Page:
Nicola Gordon Bowe, ‘Wilhelmina Geddes, Harry Clarke and their part in the Arts and Crafts Movement of Ireland’, in The Journal of Decorative and Propaganda Arts [DAPA], No. 8, (Miami 1988). [typescript copy supplied by author].

Jeanne Sheehy, The Rediscovery of Ireland’s Past: The Celtic Revival 1830-1930 (London 1980).

Yeats wanted Ireland to “recreate the ancient arts as they were understood when they moved a whole people and not a few, who have grown up in a leisured class and made this understanding their business.” Ireland the the Arts, in United Irishman, 1901.

AE: “O, stay, departing glory, stay with us but a day/And burning seraphim shall leap from our clay,/And plumed and creted hosts shall shine where men have been,/Heaven hold no lordlier court than earth at College Green.” “The City”, in The Irish Review, A Monthly Magazine of Irish Literature, Art and Science, ed. Padraic Colum, vol 3, no 29 (1913).

Maste book-binder Sri Edward Sullivan, Bart (c.1851-1937).

The search for a specifically Irish idiom inevitably led to the widespread and often indiscriminate use of Celtic ornament. [Examples at exhibitions of 1988 and 1901] were generally criticised for “lack of good design and sold adherence to old dogmas” … the same critic noted the lack of application of original thought to the vital element of design and deared that “the faintest breath of the new spirit in art has still to reach” most exhibitors. While there were “any number of tankards that Cuchulainns might have drunk mead from”, there was little cohesive synthesis of form, function, and decoration in useful everyday objects. By 1904 the third, much smaller and predominantly contemporary Irish exhibition reflected advances … . The material quoted is from TW Rolleston, in The Studio, vol 26, 1902, p.295, and the Arts & Craft Society’s third Journal. [2-3]

Gordon-Bowe, The Dublin Arts and Crafts Movement 1885-1930 (Edinburgh 1985); also ‘Women and the Artst and Crafts Revival in Irelan, c.1886-1930, in Irish Women Artists, NGI (Dublin 1987).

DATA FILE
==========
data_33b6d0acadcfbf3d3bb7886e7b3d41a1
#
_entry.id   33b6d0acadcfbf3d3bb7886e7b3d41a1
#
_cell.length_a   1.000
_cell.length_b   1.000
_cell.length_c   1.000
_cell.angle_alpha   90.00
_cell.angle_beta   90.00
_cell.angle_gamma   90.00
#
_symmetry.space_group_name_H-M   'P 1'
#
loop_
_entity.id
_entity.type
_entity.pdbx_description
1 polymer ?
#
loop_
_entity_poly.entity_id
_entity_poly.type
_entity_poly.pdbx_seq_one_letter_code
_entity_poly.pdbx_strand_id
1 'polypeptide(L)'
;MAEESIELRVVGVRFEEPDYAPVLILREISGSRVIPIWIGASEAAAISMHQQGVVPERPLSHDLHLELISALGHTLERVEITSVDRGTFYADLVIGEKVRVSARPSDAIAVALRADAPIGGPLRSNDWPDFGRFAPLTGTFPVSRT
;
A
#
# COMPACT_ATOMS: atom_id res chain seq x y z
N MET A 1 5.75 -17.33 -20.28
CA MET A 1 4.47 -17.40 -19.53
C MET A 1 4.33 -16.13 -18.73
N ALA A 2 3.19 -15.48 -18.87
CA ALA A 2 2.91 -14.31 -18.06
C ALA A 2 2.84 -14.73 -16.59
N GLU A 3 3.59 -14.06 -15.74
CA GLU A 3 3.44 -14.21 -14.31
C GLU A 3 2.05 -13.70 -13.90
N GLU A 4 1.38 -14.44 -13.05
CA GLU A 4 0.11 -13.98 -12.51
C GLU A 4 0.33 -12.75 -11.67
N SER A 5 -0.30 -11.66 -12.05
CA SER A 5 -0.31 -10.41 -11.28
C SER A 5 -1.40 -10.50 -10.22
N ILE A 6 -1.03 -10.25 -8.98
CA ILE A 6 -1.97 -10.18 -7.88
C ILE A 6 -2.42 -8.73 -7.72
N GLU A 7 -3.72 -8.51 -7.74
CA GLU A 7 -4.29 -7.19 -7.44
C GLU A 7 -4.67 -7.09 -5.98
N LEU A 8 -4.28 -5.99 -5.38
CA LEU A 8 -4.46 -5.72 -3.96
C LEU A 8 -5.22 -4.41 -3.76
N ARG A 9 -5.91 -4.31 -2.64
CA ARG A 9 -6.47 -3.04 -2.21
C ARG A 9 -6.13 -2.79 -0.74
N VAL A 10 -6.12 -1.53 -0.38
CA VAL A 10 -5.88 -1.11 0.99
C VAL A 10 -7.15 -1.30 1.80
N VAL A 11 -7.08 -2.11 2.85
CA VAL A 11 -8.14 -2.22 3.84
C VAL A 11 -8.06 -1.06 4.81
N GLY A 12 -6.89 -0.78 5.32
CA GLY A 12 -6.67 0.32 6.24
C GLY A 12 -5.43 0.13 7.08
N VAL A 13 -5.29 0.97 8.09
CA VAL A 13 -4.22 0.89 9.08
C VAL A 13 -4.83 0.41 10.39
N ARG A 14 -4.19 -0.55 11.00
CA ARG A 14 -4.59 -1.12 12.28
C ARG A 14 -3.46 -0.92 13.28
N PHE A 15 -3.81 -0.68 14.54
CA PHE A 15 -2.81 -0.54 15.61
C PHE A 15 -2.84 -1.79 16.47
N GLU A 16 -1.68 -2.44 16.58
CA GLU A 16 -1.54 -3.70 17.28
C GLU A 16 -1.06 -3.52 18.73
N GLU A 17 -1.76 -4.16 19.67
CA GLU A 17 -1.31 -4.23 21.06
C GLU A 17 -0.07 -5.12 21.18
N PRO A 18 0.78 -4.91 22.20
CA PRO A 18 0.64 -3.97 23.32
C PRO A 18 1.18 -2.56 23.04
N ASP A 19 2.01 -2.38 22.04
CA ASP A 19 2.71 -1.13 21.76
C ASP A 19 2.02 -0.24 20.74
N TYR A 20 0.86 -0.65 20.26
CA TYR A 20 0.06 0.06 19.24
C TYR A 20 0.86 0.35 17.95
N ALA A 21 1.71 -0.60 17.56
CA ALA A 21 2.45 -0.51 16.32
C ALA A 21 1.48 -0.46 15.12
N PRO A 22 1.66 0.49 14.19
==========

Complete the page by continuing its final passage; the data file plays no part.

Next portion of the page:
Clarke’s Hans Andersen illustrations were commissioned by George Harrpa and successfully published in 1916. This led to the “flesh-creeping” Poe illustrations (in 1919 and 1923), a poetry anthology, The year’s at the Spring, Perrault’s Fairy Tales, and Geoethe’s Faust for Harrap and a Swinburne for Bodley Head. Brentano and Mead & Co. published American eds., as did a number of pirate printers.

Clarke’s window commissioned by Irish Govt for staircase of League of Nations building in Geneva, rejected as unsuitable, and sold back to his widow. It was exhibited in the Style of Empire exhibition (exhibit. No. 159) of the Mitchell Wolfson Jr. collection for DAPA, Miami, 1985-6. [n. 30, 12] A few years earlier he also made a stain glass window for the Jacobs family in Dublin, with “the only proviso that he might incorporate the ideas of Night and Morning, Summer and Winter. (Report in Irish Times, 9th & 11th Aug. 1924.) [13]

Stephen Gwynn, ‘The Art of Miss WM Geddes’, in The Studio, vol 84, no. 355 (Oct 1922) [”a real glory of reds and blues … gift or the simple rendering of essential action which seems to have come straight out of the Middle Ages.”]

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